The Mallik 2L-38 research hole was drilled to investigate the occurrence of gas hydrate in the permafrost region of the Mackenzie River Delta of Canada [Dallimore, et al., 1999]. A major component of the Mallik drilling program was to apply state-of-the-art wireline logging technology and refine its interpretation in naturally-occurring hydrate formations in a permafrost environment. As the Mallik hole was drilled explicitly for this purpose, the quality of the wireline logs in the hydrate-bearing interval of this formation is excellent. Figure 6 illustrates the logs acquired through a relatively thick hydrate-bearing interval from about 897 to 1,110 m depth. The logs show deep reading resistivity measurements ranging from 10-100 ohm-m and compressional velocities (Vp) ranging from 2.5-3.6 km/s. In addition, a shear-wave velocity log (Vs) was recorded, yielding values from 1.1-2.0 km/s, and Vp/Vs varies between 2.8-2.0 through the hydrate interval. The decrease in velocity at approximately 1120 m depth indicates the presence of a relatively thin free gas layer below the predicted base of the gas hydrate stability zone. High quality VSP data was recorded in the Mallik well and both VSP compressional- and shear-wave velocities are in good general agreement with Vp and Vs from the sonic logs [Walia, et al., 1999]. Collett, et al. [1999] estimate porosity from these logs in the range from 20-40%, which suggests that methane hydrate saturation within clean sandstone reservoirs may be especially high in this permafrost environment.

GAMMA NEUTRON BULK- RESISTIVITY COMPRES. SHEAR Vp/Vs RAY POROSITY DENSITY VELOCITY-Vp VELOCITY-Vs RATIO

GAMMA NEUTRON BULK- RESISTIVITY COMPRES. SHEAR Vp/Vs RAY POROSITY DENSITY VELOCITY-Vp VELOCITY-Vs RATIO

Pine Trees Pnw
Figure 6. Wireline log data from the Mallik 2L-38 well located on the Mackenzie River Delta of northern Canada.

4. SUMMARY

Because hydrate is difficult to sample and study in the laboratory, in situ detection methods in drill holes are critical in that they provide "ground truth" measurements for constraining surface geophysical data. However, the linkage between downhole and surface information is not necessarily straightforward and their correlation, in turn, must be evaluated in the context of the type and scale of the in situ measurement. Resistivity and velocity logging methods are used most often for this purpose. The dissociation of hydrate or the change in free gas concentration in the vicinity of a borehole due to the drilling process may significantly alter these measurements and the correction or quantitative evaluation of the results is usually required. To minimize such effects, LWD logging methods generally provide higher quality data, but the application of this new technology must be carefully interpreted for the particular host sediment in which gas hydrate may be present.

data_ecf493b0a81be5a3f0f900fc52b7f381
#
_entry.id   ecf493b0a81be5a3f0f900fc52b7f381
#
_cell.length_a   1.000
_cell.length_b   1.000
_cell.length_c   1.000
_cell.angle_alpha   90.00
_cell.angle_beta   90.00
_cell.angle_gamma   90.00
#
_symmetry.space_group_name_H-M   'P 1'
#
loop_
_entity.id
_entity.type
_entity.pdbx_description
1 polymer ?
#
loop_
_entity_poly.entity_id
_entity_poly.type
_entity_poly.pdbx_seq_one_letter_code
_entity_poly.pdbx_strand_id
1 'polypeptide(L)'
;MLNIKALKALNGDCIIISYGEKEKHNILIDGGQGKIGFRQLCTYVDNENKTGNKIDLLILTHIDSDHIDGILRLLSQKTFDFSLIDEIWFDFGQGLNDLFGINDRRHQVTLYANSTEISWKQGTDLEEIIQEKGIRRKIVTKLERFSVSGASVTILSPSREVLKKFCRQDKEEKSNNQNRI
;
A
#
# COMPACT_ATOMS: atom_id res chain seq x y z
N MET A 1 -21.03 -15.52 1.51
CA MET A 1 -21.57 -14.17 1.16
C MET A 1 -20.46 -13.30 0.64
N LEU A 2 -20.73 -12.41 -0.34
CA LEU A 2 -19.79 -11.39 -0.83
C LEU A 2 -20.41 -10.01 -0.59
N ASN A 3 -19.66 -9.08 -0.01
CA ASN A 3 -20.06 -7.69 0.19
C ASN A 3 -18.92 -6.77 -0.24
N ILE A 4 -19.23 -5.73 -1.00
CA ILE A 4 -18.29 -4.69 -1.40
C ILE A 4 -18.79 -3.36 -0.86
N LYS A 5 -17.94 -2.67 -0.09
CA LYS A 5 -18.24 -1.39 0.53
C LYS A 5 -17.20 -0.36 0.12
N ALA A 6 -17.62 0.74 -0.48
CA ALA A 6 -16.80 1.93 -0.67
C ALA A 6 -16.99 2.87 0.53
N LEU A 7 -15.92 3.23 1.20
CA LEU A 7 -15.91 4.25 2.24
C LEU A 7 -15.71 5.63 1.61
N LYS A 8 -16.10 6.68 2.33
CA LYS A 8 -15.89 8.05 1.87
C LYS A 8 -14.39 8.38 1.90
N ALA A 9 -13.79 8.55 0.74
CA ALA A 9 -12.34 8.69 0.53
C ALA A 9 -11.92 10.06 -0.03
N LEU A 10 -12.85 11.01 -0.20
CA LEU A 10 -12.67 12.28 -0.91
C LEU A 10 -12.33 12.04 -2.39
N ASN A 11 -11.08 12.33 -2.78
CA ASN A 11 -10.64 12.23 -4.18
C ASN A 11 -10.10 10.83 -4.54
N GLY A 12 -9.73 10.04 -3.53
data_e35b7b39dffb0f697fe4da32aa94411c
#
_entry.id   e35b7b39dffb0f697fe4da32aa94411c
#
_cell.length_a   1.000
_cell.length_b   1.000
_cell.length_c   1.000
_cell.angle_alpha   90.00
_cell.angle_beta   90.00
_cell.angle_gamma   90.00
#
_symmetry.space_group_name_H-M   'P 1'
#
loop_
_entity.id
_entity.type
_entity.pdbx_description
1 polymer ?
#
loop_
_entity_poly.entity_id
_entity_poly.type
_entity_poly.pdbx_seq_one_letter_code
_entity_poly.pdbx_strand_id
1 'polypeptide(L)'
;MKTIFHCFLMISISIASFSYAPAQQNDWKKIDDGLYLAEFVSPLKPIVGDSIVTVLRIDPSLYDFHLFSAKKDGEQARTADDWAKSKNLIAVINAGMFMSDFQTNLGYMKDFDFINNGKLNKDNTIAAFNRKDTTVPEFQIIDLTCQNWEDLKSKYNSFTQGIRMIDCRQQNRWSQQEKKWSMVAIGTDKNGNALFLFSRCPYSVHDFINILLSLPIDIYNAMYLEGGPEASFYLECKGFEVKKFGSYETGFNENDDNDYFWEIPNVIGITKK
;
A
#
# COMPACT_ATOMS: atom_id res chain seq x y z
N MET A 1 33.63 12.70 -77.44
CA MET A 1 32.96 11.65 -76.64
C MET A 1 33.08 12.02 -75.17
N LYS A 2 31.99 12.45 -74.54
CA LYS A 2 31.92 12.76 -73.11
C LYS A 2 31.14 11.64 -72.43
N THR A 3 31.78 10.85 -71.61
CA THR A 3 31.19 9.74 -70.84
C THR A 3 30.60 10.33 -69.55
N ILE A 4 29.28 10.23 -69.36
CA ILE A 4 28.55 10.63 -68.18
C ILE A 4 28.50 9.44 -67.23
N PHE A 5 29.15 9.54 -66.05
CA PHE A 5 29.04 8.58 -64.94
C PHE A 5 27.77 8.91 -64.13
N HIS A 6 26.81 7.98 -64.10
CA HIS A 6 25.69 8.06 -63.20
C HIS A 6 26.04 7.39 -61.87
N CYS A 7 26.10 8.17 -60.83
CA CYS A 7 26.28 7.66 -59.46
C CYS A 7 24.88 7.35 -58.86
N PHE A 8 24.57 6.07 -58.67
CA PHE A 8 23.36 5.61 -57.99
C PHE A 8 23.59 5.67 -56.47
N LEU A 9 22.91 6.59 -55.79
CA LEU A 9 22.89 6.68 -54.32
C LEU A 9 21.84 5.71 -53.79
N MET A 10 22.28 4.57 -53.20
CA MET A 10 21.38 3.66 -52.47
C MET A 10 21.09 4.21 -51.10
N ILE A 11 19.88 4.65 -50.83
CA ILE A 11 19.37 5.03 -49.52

The measurement of in situ properties using logs is primarily useful for: (1) the identification of hydrate and hydrate-bearing sediment and their distribution with depth, (2) the estimation of porosity and methane saturation, and (3) the calibration on of drill hole information with surface seismic or other remote geophysical data. The table below generalizes the expected response of several common logging measurements in massive hydrate, hydrate-bearing marine sediment, and gas- and water-saturated marine sediments based on the field examples discussed above.

Massive Hydrate* Hydrate-bearing Water-saturated Gas-bearing Sediment Sediment Sediment

Vp (km/s)

3.2-3.6

1.7-3.5

1.5-2.0

1.4-1.6

Vs (km/s)

1.6-1.7

0.4-1.6

0.75-1.0

0.4-0.7

R (fl-m)

150-200

1.5-175

1.0-3.0

1.5-3.5

P (g/cm3)

1.04-1.06

1.7-2.0

1.7-2.0

1.1-1.5

O (%)

20-50

35-70

35-70

50-90

y (API)

10-30

30-70

50-80

30-80

Table 1. Common ranges of in situ log properties (*modified from Matthews, 1986).

Table 1. Common ranges of in situ log properties (*modified from Matthews, 1986).

In general, resistivity logs typically have high values relative to seawater-saturated sediment as hydrate forming in open pores replaces the more electrically conductive seawater. Both compressional and shear velocity logs typically increase because hydrate acts as a high-velocity pore filling material and as an intergranular cement, stiffening the bulk compressibility and rigidity of the sediment. Sonic log and VSP velocities tend to decrease in the presence of free gas. Natural gamma ray, neutron porosity, and bulk density logs show little or no apparent decrease in hydrate-bearing sediments. In the future new logging and LWD technologies measuring in situ resistivity, velocity and porosity, all of particular importance for detecting gas hydrate occurrences, will provide greater certainty for many of these key parameters.